Skills-based volunteers support safety and best practices at Markham Stouffville Hospital

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Volunteers are an integral part of any organization, but often, volunteers are behind the scenes and on the sidelines. When Markham Stouffville Hospital introduced the Expect Respect program at the Markham site of the hospital, volunteers were put front and center to support patient safety initiatives and best practices.

The Expect Respect Program began in the spring of 2010 and was introduced to support the hospital’s commitment to providing a safe environment for patients, staff and volunteers and in response to Bill 168, Amendment to the Occupational Health and Safety Act relating to Violence and Harassment in the Workplace. This program first began internally and training was provided for all staff and volunteers. The program then extended to patients to educate them on safety, their rights and responsibilities and what they can expect from their health care providers.

In a fast-paced and high-demand environment like a surgical unit, nurses and clinical staff are pressed for time so when Markham Stouffville Hospital introduced the Expect Respect program, it became apparent that additional resources were required to educate patients on their role in safety.

For the Community Resources Department, there was an obvious solution that many people wouldn’t have thought of – volunteers. “When we began planning for the program launch, we knew it would not be feasible for clinical staff to spend time educating patients on our Expect Respect program so we had to find a solution. We quickly realized we had numerous volunteers with experience in customer service and health care who could apply their skills and expertise and make this program a success. It turned out that we had more than a solution, we had team of professionals,” says Magda Rigo, Director, Community Resources and Organizational Development.

Seven volunteers with the appropriate skills for the position were recruited and began training for their roles as patient safety volunteers. After the initial training session, one of the patient safety volunteers, Sheila Haddad, a retired health care professional, took the reins and began training fellow volunteers one-on-one and having them shadow her during patient education visits. Sheila’s experience in health care, which includes 15 years atToronto GeneralHospitaland 15 years at The Hospital for Sick Children, allowed her to teach the other volunteers how to interact with patients, how to modify the education for each patient and how to report to the nurses upon completion of each visit.

“After all my years in health care, this is one of the most necessary and meaningful programs that I have been involved with – it’s a huge task to take on and it’s complicated and involves a lot of planning but the outcome has been amazing. Every hospital should adopt a program like Expect Respect, it makes relationships better, it makes care better and it makes each health-care experience safer for everyone,” says Haddad.

The Expect Respect program has been up and running for just over a year now and the feedback has been exceptional. Patients appreciate the program and find the educational visit to be very helpful. Patients in specific areas are visited by a patient safety volunteer shortly after admission. During each visit, a volunteer gives the patient a brief overview of the program and leaves an Expect Respect booklet behind for them to read during their stay. The booklet outlines patient rights and responsibilities, what patients can expect from their health-care providers (e.g. you can expect before we give you care we will clean our hands) and what patients and visitors can and cannot bring into the hospital. The booklet also explains how patients can be safe and how they can be an active member of their health-care team. The last few pages include spaces to write down names of their health-care providers and any questions or concerns they have.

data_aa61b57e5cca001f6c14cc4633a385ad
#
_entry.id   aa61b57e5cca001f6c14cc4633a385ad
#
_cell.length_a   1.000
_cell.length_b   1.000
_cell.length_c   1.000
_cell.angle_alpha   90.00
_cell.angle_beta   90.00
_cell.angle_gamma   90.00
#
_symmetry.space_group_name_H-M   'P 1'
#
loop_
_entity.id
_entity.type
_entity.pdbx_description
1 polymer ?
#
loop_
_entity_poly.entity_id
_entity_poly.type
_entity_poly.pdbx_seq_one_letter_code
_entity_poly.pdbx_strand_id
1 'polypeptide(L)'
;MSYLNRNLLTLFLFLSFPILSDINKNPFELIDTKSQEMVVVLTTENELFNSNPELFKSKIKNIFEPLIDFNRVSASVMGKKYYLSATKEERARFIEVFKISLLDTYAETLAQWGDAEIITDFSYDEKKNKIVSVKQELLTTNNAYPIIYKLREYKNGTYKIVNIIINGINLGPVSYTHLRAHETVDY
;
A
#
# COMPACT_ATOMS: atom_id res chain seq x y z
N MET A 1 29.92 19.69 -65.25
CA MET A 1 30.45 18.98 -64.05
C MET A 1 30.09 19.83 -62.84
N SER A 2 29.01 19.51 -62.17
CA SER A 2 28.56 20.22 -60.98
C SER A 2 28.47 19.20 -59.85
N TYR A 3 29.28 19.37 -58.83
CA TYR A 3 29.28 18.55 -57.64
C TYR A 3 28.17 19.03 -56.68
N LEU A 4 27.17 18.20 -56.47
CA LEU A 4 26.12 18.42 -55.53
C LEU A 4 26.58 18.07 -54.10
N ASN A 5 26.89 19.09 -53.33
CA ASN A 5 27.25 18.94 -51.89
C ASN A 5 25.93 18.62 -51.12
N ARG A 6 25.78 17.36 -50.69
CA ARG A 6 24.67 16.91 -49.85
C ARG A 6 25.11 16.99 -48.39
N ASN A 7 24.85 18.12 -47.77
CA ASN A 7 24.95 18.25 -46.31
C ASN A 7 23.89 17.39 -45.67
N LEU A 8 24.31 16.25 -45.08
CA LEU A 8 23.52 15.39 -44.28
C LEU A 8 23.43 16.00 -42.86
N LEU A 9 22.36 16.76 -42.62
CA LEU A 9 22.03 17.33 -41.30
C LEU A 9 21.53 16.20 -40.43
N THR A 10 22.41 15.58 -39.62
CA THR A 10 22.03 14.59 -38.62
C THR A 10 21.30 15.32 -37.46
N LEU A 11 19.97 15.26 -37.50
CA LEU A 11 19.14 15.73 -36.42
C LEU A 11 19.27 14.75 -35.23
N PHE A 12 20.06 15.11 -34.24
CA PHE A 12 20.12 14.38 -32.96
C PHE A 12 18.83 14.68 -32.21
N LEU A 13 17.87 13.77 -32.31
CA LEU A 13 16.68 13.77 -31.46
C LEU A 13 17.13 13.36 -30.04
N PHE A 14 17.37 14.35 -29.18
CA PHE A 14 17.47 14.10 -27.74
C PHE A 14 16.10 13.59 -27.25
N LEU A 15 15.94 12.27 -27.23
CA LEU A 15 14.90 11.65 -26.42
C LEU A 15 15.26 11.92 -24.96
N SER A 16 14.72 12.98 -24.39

“Most of the patients I visit read the booklet from cover to cover, fill out the names of their health-care team and jot down questions as they think of them. This is such an important part of the program – having that booklet to reference makes the hospital visit much safer for patients and it gives them a place to keep track of their questions and make sure they don’t forget to ask something,” says Bob Burrell, Patient Safety Volunteer.

Since the program was rolled out, the volunteers have taken on a frontline role in patient safety and best practices and have, at the same time, alleviated some of the workload of the clinical staff.

“By having the volunteers explain our commitment to safety and the shared responsibility of ensuring a safe hospital stay, the clinical staff have more time to go over medical information, making the quality of care better for everyone,” says Rigo.

Markham Stouffville Hospital’s Markham site has over 700 volunteers in total and each day there are between 70 to 80 volunteers contributing to the overall functioning of the hospital. Ensuring that the right volunteer is placed in the right role is crucial – it may take extra time to learn what each person has to offer and what skills and personality traits they have to contribute to the organization, but the outcome of determining an appropriate placement is worth the effort.

“Recruiting volunteers for specific skills-based roles that align with their experience, personality and interests can open many doors for organizations. If you invest the time to properly screen, place and train your volunteers, the possibilities are endless,” explains Sue Bautista, Coordinator, Community Resources.

For more information about the Expect Respect program, email myhospital@msh.on.ca.